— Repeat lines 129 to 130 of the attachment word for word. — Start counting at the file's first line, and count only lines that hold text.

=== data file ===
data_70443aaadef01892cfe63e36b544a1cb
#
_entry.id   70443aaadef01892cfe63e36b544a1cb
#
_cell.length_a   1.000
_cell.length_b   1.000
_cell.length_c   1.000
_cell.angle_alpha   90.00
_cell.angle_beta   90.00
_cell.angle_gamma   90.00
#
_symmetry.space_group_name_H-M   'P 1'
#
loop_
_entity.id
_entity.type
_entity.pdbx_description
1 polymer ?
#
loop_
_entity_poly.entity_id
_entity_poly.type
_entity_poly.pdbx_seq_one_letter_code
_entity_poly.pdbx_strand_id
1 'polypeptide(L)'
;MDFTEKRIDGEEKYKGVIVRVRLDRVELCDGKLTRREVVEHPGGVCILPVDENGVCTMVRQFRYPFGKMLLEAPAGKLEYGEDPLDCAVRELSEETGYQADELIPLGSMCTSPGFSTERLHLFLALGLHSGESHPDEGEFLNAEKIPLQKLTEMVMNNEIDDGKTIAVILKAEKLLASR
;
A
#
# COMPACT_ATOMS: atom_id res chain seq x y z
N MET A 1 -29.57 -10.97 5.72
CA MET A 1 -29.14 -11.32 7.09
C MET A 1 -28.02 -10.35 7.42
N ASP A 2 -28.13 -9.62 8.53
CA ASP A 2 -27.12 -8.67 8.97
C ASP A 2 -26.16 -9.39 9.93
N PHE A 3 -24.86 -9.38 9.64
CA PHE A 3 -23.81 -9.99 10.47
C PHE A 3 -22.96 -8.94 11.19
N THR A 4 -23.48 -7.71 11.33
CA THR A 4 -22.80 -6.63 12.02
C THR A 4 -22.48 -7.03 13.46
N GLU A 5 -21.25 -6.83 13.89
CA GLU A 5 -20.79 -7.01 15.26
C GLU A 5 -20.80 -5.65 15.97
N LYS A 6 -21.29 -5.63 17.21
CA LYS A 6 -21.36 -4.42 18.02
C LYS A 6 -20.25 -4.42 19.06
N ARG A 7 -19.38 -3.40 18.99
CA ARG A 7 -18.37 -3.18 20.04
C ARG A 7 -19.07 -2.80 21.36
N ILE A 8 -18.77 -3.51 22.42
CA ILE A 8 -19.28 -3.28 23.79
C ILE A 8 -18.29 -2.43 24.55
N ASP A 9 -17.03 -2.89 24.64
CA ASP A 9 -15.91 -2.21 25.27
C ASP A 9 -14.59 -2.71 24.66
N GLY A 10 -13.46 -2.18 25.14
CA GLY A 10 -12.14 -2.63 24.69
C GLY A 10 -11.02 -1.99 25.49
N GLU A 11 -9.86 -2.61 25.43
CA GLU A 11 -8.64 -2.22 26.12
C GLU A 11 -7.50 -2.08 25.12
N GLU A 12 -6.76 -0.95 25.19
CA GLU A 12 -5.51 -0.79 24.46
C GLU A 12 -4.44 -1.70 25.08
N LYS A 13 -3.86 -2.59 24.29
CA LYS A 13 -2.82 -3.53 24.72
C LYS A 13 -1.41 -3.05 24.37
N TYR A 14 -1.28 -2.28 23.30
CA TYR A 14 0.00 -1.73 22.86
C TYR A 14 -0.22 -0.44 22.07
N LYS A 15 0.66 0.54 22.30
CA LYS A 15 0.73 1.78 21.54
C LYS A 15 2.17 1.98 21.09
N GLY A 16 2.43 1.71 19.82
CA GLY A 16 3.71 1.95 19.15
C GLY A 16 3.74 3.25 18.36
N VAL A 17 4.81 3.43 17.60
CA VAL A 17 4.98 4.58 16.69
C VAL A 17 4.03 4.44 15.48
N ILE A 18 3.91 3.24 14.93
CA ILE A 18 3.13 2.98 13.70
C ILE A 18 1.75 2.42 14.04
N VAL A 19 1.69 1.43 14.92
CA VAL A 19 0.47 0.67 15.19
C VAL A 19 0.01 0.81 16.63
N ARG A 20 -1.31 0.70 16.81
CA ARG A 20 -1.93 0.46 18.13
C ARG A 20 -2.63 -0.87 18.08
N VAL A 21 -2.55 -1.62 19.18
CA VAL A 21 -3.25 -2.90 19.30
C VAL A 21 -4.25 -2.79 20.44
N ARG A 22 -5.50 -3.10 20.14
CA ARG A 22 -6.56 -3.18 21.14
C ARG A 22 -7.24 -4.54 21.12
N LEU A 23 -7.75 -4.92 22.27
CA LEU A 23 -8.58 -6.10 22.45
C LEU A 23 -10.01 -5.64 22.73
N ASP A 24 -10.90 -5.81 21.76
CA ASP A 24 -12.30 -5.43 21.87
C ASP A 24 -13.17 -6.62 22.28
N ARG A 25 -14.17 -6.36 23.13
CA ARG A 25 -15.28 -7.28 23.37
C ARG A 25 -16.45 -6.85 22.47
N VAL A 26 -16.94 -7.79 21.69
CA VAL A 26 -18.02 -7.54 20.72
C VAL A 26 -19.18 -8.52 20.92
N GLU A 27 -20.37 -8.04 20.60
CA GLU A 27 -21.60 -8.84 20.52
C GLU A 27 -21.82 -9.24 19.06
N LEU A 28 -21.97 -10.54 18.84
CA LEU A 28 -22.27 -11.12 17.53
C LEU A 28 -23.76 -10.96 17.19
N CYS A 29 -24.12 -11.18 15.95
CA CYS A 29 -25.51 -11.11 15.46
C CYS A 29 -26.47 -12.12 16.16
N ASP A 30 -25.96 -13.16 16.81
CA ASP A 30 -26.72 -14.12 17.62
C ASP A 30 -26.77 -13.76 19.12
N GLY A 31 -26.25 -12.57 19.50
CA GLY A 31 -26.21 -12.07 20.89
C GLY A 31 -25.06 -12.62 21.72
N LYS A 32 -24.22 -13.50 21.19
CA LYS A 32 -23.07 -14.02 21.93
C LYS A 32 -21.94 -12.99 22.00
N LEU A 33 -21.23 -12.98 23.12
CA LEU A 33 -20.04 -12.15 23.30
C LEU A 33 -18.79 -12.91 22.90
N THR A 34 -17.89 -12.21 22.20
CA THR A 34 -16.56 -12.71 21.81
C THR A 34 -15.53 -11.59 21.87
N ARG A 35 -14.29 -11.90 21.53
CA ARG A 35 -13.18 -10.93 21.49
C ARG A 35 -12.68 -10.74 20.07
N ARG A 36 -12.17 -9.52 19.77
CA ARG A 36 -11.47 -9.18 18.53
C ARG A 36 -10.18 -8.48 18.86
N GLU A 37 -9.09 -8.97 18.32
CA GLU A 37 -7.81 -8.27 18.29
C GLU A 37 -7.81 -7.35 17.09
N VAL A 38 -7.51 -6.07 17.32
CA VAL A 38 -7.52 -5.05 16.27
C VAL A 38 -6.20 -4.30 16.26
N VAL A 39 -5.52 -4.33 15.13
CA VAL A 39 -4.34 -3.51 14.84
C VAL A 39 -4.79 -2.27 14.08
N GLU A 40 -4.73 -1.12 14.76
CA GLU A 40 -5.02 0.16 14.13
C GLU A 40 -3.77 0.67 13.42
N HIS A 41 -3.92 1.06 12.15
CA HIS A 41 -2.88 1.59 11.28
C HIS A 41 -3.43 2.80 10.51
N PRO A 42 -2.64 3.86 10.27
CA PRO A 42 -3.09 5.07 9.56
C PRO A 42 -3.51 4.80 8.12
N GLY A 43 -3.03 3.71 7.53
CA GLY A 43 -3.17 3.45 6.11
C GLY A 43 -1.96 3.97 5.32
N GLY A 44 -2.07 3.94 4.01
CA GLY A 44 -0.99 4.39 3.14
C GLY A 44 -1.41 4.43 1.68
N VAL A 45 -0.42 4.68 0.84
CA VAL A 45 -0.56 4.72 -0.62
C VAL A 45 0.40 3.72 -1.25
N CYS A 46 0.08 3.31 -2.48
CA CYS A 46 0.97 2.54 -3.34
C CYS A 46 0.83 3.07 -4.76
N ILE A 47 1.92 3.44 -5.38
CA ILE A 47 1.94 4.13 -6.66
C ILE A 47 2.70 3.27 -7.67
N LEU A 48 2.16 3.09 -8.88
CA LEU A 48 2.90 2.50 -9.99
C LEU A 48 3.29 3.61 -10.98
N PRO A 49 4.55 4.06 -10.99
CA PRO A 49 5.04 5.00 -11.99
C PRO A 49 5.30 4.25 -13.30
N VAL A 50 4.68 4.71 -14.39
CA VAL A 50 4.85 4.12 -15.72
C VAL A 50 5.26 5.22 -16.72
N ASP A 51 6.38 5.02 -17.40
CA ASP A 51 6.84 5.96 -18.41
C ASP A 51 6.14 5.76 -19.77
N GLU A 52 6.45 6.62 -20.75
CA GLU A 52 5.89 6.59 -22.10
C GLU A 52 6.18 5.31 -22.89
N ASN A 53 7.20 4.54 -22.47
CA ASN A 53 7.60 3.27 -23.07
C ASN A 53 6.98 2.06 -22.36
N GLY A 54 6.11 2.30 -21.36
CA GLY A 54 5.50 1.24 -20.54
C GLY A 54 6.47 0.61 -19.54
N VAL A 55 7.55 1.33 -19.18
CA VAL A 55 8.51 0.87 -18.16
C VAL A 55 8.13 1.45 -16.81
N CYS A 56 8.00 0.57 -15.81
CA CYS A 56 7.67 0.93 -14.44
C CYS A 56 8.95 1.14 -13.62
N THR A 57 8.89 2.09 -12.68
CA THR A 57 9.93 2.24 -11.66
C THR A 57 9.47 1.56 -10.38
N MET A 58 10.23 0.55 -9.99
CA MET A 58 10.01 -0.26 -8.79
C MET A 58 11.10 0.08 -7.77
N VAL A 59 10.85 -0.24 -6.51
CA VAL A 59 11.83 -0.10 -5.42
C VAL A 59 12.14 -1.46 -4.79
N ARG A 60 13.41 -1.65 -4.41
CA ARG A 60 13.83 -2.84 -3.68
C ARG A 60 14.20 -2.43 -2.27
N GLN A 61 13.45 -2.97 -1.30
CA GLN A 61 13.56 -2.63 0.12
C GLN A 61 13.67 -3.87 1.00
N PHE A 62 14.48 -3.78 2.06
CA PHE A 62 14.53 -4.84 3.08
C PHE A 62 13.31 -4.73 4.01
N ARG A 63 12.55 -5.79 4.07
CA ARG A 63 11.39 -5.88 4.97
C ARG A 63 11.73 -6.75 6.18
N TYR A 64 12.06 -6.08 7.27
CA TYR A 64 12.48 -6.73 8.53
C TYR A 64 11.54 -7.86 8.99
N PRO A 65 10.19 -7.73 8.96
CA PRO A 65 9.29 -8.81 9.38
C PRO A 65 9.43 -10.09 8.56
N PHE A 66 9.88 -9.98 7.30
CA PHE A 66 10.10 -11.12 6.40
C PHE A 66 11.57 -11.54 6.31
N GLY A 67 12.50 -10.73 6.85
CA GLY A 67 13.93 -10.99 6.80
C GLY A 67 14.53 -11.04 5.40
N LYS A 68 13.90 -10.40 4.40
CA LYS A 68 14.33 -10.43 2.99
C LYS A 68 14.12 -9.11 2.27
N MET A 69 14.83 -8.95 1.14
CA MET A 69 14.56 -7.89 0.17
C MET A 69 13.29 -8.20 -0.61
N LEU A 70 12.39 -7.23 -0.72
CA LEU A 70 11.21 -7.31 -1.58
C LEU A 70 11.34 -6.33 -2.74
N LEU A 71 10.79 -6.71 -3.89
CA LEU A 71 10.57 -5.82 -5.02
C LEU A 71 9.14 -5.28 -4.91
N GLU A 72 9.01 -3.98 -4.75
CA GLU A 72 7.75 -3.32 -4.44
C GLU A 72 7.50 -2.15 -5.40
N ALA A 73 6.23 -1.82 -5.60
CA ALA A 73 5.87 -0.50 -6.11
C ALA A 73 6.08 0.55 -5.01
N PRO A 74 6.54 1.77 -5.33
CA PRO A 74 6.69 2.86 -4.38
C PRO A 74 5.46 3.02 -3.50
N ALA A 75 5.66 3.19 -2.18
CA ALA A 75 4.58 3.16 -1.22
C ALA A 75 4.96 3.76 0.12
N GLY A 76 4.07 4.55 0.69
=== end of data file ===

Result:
C LEU A 33 -18.79 -12.91 22.90
N THR A 34 -17.89 -12.21 22.20